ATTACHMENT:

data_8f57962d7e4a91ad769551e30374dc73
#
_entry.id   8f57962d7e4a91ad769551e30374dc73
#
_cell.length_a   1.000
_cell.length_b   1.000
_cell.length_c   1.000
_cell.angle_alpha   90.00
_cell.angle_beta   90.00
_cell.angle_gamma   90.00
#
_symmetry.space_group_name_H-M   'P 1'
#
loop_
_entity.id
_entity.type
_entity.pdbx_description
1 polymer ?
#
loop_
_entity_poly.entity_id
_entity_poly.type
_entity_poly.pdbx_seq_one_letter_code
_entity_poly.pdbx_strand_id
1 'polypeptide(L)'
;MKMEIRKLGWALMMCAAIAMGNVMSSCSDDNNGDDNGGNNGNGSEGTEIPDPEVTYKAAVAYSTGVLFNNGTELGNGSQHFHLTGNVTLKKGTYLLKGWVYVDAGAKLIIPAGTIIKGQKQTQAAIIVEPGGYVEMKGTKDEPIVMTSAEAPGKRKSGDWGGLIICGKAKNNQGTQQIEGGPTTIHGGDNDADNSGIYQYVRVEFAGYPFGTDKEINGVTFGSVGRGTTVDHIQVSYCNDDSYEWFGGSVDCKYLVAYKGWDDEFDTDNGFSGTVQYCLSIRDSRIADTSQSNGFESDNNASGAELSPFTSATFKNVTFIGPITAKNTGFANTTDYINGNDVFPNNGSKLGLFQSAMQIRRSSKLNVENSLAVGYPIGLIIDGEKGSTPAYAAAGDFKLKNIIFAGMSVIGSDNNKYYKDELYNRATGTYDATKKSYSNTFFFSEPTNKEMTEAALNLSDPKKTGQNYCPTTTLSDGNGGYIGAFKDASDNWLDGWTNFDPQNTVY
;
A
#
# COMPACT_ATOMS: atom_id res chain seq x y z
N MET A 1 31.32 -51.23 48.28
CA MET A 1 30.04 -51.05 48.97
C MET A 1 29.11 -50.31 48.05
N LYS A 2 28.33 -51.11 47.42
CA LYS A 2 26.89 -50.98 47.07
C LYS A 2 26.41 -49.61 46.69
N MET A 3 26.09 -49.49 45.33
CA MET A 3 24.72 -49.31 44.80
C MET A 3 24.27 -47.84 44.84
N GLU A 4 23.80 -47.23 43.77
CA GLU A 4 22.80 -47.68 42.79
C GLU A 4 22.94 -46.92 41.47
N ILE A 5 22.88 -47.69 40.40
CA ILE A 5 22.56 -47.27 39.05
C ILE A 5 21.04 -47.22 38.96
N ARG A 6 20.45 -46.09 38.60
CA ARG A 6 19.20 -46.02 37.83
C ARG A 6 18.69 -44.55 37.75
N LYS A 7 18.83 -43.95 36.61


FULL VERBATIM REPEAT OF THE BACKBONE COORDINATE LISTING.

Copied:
data_8f57962d7e4a91ad769551e30374dc73
#
_entry.id   8f57962d7e4a91ad769551e30374dc73
#
_cell.length_a   1.000
_cell.length_b   1.000
_cell.length_c   1.000
_cell.angle_alpha   90.00
_cell.angle_beta   90.00
_cell.angle_gamma   90.00
#
_symmetry.space_group_name_H-M   'P 1'
#
loop_
_entity.id
_entity.type
_entity.pdbx_description
1 polymer ?
#
loop_
_entity_poly.entity_id
_entity_poly.type
_entity_poly.pdbx_seq_one_letter_code
_entity_poly.pdbx_strand_id
1 'polypeptide(L)'
;MKMEIRKLGWALMMCAAIAMGNVMSSCSDDNNGDDNGGNNGNGSEGTEIPDPEVTYKAAVAYSTGVLFNNGTELGNGSQHFHLTGNVTLKKGTYLLKGWVYVDAGAKLIIPAGTIIKGQKQTQAAIIVEPGGYVEMKGTKDEPIVMTSAEAPGKRKSGDWGGLIICGKAKNNQGTQQIEGGPTTIHGGDNDADNSGIYQYVRVEFAGYPFGTDKEINGVTFGSVGRGTTVDHIQVSYCNDDSYEWFGGSVDCKYLVAYKGWDDEFDTDNGFSGTVQYCLSIRDSRIADTSQSNGFESDNNASGAELSPFTSATFKNVTFIGPITAKNTGFANTTDYINGNDVFPNNGSKLGLFQSAMQIRRSSKLNVENSLAVGYPIGLIIDGEKGSTPAYAAAGDFKLKNIIFAGMSVIGSDNNKYYKDELYNRATGTYDATKKSYSNTFFFSEPTNKEMTEAALNLSDPKKTGQNYCPTTTLSDGNGGYIGAFKDASDNWLDGWTNFDPQNTVY
;
A
#
# COMPACT_ATOMS: atom_id res chain seq x y z
N MET A 1 31.32 -51.23 48.28
CA MET A 1 30.04 -51.05 48.97
C MET A 1 29.11 -50.31 48.05
N LYS A 2 28.33 -51.11 47.42
CA LYS A 2 26.89 -50.98 47.07
C LYS A 2 26.41 -49.61 46.69
N MET A 3 26.09 -49.49 45.33
CA MET A 3 24.72 -49.31 44.80
C MET A 3 24.27 -47.84 44.84
N GLU A 4 23.80 -47.23 43.77
CA GLU A 4 22.80 -47.68 42.79
C GLU A 4 22.94 -46.92 41.47
N ILE A 5 22.88 -47.69 40.40
CA ILE A 5 22.56 -47.27 39.05
C ILE A 5 21.04 -47.22 38.96
N ARG A 6 20.45 -46.09 38.60
CA ARG A 6 19.20 -46.02 37.83
C ARG A 6 18.69 -44.55 37.75
N LYS A 7 18.83 -43.95 36.61